The fight against corruption has spread worldwide, resulting in the establishment of a large number of anti-corruption institutions. The diversity of their strategies and the general lack of up-to-date information prompted the French Anti-Corruption Agency (“AFA”), in partnership with Council of Europe’s Group of States against Corruption (“GRECO”), the Organization for Economic Co-operation and Development (“OECD”), and the Network of Corruption Prevention Authorities (“NCPA”) to launch a global mapping of these national anti-corruption authorities (“ACAs”).
A first analysis report was published on 14 May 2020 and announces a framework for effective cooperation of Anti-Corruption Agencies around the world, the responsibility of which falls under the responsibility of the NCPA chaired by the AFA1.
I. An international taskforce launched to identify areas of collaboration between ACAs
Before the creation of this international taskforce, previous attempts to gather information and to connect these institutions have been already undertaken.
In 2010, the World Bank, in cooperation with the European Commission, the United Nation Office of Drugs and Crime and the US State Department, created a virtual platform, the “Anti-Corruption Authorities Initiative”, in order to provide the staff, practitioners of the ACAs and international actors with the opportunity to connect and learn about each other’s experiences. The first step of this initiative was to establish a diagnostic survey that collected factual and structural information on each participating Anti-Corruption Authority2. Since 2010, 60 countries have submitted their surveys, the last one being Botswana in 20153.
The second effort was the “Network for Integrity initiative” created by several institutions that have decided to join in order to develop an international culture of integrity and to facilitate the exchange of information and best practices among members. To date, the ‘Network for Integrity’ includes 14 institutions from 14 different countries on 4 continents4. Although the council of Europe lists the European national Anti-Corruption Authorities in Europe, no further information is disclosed however5.
Therefore, before the creation of the above-mentioned taskforce, no comprehensive source of information on ACAs was available.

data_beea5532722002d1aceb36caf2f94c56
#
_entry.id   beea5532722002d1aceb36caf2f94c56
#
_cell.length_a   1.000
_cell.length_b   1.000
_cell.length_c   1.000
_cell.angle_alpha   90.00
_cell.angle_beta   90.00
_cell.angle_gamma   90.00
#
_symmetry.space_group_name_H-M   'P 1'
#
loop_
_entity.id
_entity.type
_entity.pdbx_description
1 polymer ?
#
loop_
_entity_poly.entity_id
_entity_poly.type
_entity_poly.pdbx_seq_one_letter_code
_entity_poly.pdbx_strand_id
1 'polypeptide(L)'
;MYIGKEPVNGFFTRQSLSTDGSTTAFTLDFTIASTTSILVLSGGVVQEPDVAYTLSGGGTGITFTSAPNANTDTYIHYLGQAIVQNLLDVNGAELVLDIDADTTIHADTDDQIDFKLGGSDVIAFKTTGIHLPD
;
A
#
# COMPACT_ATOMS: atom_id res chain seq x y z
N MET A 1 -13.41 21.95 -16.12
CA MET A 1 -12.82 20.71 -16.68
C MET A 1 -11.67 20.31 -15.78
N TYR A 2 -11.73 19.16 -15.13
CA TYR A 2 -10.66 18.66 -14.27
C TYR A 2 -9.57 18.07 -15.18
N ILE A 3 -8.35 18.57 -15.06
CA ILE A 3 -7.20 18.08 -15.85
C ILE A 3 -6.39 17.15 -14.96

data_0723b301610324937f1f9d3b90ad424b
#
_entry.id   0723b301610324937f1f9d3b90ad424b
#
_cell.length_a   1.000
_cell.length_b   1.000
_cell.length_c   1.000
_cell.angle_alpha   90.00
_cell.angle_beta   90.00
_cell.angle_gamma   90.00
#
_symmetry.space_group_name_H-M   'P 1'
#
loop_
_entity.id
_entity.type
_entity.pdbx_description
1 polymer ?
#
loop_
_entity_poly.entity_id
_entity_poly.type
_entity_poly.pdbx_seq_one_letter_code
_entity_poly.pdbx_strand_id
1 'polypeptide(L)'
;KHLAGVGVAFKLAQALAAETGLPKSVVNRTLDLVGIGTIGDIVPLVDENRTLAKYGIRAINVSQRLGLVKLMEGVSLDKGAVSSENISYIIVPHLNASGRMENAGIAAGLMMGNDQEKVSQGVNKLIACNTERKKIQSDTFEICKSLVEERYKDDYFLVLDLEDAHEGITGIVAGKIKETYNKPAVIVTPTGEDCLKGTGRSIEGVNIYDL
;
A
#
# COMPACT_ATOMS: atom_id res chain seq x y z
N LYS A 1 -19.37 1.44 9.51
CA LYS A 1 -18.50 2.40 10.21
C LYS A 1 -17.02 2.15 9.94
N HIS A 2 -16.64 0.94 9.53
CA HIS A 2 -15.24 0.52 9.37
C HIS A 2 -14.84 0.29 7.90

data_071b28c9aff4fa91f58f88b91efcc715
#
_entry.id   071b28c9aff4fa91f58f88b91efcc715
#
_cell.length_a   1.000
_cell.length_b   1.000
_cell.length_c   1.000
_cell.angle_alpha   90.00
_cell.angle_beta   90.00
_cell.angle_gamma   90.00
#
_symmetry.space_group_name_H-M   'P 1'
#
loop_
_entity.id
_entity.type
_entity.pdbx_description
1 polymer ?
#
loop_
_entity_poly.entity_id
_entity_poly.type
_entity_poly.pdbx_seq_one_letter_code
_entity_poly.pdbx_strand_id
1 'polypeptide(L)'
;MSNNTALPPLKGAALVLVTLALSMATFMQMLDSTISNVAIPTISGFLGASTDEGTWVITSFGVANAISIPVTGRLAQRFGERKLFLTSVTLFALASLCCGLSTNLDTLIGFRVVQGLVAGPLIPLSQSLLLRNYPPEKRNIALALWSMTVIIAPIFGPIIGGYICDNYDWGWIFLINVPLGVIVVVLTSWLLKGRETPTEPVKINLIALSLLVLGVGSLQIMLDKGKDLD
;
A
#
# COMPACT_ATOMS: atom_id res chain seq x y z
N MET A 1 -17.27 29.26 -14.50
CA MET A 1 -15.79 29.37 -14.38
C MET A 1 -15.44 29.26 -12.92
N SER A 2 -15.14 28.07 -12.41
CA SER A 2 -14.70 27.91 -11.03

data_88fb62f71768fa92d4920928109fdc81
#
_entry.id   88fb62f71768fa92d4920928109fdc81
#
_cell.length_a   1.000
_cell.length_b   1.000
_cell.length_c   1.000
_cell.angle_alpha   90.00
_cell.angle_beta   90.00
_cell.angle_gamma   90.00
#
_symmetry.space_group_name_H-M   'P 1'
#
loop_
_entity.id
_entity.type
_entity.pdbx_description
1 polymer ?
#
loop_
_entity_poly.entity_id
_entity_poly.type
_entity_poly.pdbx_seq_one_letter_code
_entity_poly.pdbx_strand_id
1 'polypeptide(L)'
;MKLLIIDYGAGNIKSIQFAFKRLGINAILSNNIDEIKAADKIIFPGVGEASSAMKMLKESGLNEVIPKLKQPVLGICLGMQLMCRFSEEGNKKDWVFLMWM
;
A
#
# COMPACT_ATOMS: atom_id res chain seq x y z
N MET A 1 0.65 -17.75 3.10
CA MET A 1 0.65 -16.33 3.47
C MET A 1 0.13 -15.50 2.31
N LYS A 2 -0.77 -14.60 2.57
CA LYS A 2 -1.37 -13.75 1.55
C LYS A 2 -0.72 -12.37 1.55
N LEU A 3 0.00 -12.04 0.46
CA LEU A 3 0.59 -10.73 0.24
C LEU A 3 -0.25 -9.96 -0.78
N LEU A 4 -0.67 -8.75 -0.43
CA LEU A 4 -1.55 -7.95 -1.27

To remedy the lack of cooperation between ACAs at the operational level and in view of the failures of the previous initiatives, the AFA, the Italian National Anti-Corruption Authority and the Serbian Anti-Corruption Agency decided to launch the NCPA6. The GRECO and the OECD then came to strengthen the forces to create the aforementioned ACAs’ global mapping. The project finally involved 171 national authorities committed to the fight against corruption from 114 countries7.
The purpose is to gather information to understand ACAs’ specific needs and to identify areas of collaboration between ACAs. Charles Duchaine, AFA’s Director and 2020 President of the NCPA Network, states that “[b]y learning from each other’s experience and joining our efforts, our goal is to prevent corruption more effectively, and to promote a global culture of integrity”8.
II. The outcome of the global mapping reveals common trends and an urge to develop an international network of Anti-Corruption Agencies
The first phase of the mapping was an online survey focusing on the missions and prerogatives of anti-corruption bodies sent worldwide9. The findings indicate that ACAs share similar prerogatives around the world. Indeed, a clear majority of the ACAs oversee the implementation of anti-corruption policies within their countries and are usually in charge of translating international standards into national actions. Besides, ACAs provides a comprehensive assessment of a state’s compliance situation regarding international standards. However, it appeared that the supervisory role differs from one ACA to another. Indeed, only 63% of these institutions are authorized to conduct investigations and/or criminal proceedings and only less than half of the latter have sanctioning powers10.
However, the main conclusion of the report is the willingness of ACAs to develop the network with their foreign counterparts and to share best practices.
It has therefore been decided that the NCPA will be in charge to develop cooperation between the ACAs and will create a dynamic center to connect ACAs around the world. The AFA which chairs the NCPA will thus be responsible for this implementation. Through its role in this international project, the signature of several cooperation protocols around the world with many ACAS11, the AFA clearly shows its willingness to appear more and more as a major player in global cooperation in the fight against corruption. In fact, it is already one of the main points of contact of the ACAs12. It is therefore highly likely that the AFA will carry some influence in the upcoming harmonization of ACAs best practices.